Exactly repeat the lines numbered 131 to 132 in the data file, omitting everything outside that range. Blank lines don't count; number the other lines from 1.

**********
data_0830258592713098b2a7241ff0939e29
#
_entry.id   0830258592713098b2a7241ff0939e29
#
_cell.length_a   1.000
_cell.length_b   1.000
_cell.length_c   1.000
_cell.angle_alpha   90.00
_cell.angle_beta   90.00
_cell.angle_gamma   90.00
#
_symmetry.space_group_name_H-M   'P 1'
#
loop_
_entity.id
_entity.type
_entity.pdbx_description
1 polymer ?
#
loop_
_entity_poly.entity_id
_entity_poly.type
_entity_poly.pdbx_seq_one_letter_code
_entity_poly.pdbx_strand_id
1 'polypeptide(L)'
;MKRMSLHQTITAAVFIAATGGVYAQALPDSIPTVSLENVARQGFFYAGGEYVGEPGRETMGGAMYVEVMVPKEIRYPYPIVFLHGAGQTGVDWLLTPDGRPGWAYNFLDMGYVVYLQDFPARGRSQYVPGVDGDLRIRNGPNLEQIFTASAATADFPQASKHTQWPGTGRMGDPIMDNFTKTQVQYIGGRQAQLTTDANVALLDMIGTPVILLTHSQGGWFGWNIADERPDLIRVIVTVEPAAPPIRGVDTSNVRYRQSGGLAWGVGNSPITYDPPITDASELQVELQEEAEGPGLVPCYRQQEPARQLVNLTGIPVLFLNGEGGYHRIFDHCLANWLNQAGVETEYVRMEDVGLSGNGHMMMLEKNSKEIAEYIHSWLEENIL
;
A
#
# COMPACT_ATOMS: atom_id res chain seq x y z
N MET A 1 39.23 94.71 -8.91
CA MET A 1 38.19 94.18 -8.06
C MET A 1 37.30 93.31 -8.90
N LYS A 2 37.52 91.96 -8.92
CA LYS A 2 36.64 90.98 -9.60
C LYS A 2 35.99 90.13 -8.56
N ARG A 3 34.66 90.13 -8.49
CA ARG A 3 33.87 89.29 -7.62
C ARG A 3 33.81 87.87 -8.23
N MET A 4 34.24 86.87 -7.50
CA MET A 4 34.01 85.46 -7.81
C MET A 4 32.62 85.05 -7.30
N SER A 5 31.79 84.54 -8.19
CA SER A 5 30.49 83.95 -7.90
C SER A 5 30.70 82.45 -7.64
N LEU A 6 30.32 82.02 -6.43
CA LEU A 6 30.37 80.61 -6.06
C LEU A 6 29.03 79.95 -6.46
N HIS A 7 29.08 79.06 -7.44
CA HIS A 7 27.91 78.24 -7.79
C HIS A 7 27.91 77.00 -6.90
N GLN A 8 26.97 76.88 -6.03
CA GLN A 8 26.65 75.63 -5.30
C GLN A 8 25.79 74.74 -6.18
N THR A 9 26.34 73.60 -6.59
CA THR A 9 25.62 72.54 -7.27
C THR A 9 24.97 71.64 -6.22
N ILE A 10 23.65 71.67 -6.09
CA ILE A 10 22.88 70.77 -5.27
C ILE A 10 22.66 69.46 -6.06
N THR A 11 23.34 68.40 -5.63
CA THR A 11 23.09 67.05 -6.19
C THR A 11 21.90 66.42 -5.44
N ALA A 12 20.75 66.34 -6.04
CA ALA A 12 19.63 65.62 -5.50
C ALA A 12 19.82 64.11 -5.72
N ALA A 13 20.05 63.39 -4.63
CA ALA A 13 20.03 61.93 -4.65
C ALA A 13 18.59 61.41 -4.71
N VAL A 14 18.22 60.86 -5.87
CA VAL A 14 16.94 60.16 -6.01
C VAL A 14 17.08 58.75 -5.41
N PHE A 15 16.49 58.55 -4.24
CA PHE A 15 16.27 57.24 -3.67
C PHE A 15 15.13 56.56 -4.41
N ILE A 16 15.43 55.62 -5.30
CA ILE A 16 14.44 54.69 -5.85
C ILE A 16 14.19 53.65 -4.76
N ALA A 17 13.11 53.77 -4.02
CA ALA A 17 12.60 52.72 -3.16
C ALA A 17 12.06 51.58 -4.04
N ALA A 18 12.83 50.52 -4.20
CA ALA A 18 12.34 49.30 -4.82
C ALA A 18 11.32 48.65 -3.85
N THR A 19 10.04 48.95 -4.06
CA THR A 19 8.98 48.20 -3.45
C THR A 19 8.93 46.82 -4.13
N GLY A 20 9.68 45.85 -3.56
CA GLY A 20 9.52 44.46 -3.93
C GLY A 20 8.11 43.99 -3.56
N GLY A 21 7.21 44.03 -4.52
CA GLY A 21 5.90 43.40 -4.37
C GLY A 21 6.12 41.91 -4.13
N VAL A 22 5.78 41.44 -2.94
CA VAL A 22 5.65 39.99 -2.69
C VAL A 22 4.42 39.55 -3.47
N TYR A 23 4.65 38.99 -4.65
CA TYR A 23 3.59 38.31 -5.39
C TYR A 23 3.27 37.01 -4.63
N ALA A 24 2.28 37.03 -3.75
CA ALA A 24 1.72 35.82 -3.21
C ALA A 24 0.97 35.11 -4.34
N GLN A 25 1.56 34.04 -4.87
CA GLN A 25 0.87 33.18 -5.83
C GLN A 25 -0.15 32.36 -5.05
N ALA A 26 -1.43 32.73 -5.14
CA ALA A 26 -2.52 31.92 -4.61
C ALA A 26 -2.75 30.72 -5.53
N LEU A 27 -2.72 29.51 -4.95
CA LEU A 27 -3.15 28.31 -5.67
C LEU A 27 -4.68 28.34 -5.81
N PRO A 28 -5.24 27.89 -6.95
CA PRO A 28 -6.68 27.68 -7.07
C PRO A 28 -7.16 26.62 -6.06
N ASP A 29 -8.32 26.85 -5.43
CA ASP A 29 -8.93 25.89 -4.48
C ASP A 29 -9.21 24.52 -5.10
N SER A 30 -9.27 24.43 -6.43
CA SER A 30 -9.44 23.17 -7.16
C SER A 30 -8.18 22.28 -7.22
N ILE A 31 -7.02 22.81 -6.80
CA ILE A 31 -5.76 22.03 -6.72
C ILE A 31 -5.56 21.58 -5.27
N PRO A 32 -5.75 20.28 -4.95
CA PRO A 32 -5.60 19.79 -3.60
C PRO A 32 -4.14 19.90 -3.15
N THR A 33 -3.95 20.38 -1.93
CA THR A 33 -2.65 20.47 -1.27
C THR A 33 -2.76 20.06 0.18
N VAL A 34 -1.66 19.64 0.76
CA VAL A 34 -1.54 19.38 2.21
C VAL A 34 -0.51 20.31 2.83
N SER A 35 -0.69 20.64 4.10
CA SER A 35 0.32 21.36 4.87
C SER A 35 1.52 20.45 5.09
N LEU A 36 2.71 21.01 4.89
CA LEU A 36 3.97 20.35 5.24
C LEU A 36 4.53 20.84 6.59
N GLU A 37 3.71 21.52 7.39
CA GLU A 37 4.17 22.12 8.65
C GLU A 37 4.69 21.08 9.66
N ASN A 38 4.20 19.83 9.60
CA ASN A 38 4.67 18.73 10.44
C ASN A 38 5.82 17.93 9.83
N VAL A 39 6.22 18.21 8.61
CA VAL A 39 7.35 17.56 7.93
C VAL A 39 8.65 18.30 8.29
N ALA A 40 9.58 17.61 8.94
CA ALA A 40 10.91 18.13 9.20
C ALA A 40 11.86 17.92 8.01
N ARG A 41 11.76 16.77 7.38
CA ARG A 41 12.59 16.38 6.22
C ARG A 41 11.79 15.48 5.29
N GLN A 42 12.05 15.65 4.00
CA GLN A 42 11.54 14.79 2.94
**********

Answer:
CA VAL A 34 -1.54 19.38 2.21
C VAL A 34 -0.51 20.31 2.83